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Harassment by Email or Texts

Harassment could occur by posting online and by sending a text or an email

Harassment by email or texts happens when sending threatening, sexually explicit, indecent or grossly offensive messages.

The sending of the email or text does not need to be directed at the intended victim. Sending harassing emails or texts to a third party could constitute the criminal offence and civil wrongdoings of harassment .

What criminal offences might be committed by sending emails or texts

What to do if you are harassed by email or texts

What is electronic communication harassment

Are you likely to get help from the police for harassment by email or text

What to do if the police do not help you

What criminal offences might be committed by sending emails or texts

The first criminal offence to consider following the sending of harassing emails or texts is harassment under the Protection from Harassment Act 1997.

If the nature of the harassment by email and text is explicit, the sender could be committing the additional criminal offence of sending a message which is indecent or grossly offensive and this could result in a criminal offence under the Malicious Communications Act 1988.

What to do if you are harassed by email or texts

If you are continuing to receive emails and texts from someone after you have asked them to stop, you should report their action to the police.

If you are being bombarded by unwanted emails and texts from someone, it may be making you feel anxious, irritated and frustrated. You may have pleaded with the harasser to stop initially and even if they didn't, you may have felt that eventually they will stop because if you don't respond to a harasser, the person would get bored but that was days, weeks, even months ago.

You may have already gone to the police about the harassment by email or texts, only to be fobbed off, as many police forces do not know how to specifically deal with any crime that occurs via emails or anything online, as they believe that the internet is not their ‘jurisdiction’.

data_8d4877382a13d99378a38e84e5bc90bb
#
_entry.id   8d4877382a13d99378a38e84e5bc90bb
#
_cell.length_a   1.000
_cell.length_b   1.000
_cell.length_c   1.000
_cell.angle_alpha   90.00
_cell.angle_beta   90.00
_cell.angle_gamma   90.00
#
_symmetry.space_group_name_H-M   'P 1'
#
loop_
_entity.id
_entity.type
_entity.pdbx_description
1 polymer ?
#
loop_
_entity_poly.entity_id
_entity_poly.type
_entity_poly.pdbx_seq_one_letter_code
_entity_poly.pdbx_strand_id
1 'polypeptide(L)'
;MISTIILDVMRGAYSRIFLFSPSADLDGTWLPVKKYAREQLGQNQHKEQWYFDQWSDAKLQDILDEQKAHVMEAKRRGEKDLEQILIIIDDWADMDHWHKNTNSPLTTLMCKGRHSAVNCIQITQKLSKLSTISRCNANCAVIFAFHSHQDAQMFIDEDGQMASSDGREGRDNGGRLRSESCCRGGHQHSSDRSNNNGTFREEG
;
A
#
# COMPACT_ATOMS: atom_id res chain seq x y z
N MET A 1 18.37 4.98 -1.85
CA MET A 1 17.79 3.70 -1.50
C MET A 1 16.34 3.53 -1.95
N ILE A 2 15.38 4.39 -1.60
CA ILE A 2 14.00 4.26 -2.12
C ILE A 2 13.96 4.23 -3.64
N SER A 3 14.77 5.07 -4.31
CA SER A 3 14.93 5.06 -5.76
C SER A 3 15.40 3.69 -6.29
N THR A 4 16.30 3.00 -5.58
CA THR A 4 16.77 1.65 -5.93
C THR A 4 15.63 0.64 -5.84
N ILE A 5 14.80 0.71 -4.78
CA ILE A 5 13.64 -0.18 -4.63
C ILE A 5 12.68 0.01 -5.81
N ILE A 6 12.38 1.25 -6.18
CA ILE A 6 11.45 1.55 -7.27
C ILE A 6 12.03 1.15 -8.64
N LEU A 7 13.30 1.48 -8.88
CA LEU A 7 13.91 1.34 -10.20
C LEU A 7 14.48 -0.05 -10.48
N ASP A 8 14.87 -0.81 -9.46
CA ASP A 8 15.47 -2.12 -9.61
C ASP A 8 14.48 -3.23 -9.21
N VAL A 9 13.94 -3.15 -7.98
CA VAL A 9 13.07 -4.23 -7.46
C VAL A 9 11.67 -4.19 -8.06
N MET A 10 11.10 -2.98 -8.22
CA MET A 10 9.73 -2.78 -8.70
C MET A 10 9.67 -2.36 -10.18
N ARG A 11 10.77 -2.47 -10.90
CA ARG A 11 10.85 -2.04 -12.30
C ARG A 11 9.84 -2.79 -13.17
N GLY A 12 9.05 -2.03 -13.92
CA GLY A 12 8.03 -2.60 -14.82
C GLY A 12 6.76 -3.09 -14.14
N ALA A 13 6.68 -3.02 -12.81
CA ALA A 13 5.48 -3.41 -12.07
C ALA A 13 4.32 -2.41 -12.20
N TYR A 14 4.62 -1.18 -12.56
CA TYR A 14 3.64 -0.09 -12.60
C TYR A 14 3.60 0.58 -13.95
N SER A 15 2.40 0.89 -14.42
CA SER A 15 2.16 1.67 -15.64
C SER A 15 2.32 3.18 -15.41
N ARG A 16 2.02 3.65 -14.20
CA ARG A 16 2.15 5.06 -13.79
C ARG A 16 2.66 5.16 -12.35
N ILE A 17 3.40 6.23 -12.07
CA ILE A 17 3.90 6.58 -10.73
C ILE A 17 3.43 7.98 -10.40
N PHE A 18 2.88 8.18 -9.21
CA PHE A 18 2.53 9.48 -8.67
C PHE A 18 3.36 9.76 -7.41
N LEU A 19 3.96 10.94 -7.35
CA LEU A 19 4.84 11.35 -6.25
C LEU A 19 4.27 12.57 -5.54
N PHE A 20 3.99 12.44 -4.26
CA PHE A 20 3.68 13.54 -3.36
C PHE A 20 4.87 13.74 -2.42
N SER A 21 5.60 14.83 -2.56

The internet does not have a specific jurisdiction but if you live physically in that police force’s area, it is an issue that they must deal with, so do not give up. If you are feeling alarmed, distressed and harassed by texts, emails and anything else that you are being bombarded with, via public electronic communication, it is a criminal offence. Take the evidence to the police station and leave it with them and insist on registering a formal complaint. The police will have to open an investigation if you leave the files at the front desk of the police station, so don't leave without doing this.

What is electronic communication harassment

Electronic harassment is harassment of an individual where the harasser uses electronic means of communications to effect the harassment. Electronic harassment could be done by using mobile phone communications, including text messages, emails, social media and blogs.

Are you likely to get help from the police for harassment by email or text

If the police decide to investigate your complaint, a police officer should visit the harasser (if you know who the harasser is) and issue the harasser with a formal harassment notice. In the context of emails and texts, a course of conduct in harassment must involve at least two emails or two texts being sent to the same person, as is sending the same email to two people. It doesn't need to be the same on both occasions but they need to be related and not two isolated incidents.

So, sending somebody a threatening email and later sending them a threatening text message would satisfy the requirements of harassment. Sending an harassing email to you, and a second one to your mother or to your wife, would also do. The harassment doesn't have to be threatening, either - just consistent and causing you anxiety. 

The fear of retaliation and further harassment can sometimes impede someone that is a target of online harassment, (who may know their online abuser), from taking it further. How harassment offenders react when they have been tracked down, depends on their psychological makeup and characteristics, but it may only take one letter from us, to make the harassment stop. If it requires more, then we will pursue it. We do not what needs to be done to give you back your life.

What to do if the police does not help you 

If you find the police unhelpful, you should seek legal advice from an harassment lawyer. The harassment lawyer may ask you to go back to the police with certain information that could help you convince the police to take your matter more seriously. If the police are having issues with obtaining evidence or proving who your harasser is, your specialist harassment lawyer should be able to help you in advising you on various disclosures to enable you to prove who your harasser is. The lawyer will then either pass the information on to the police, or pursue on your behalf civil harassment injunctions where you will also be able to claim damages to compensate you for the distress, as well as some of your legal costs in having to pursue your harasser through the courts.  

For more advice, specific to harassment by email or by text, get in touch today with our friendly team of internet law experts, fee call on 0800 612 7211.

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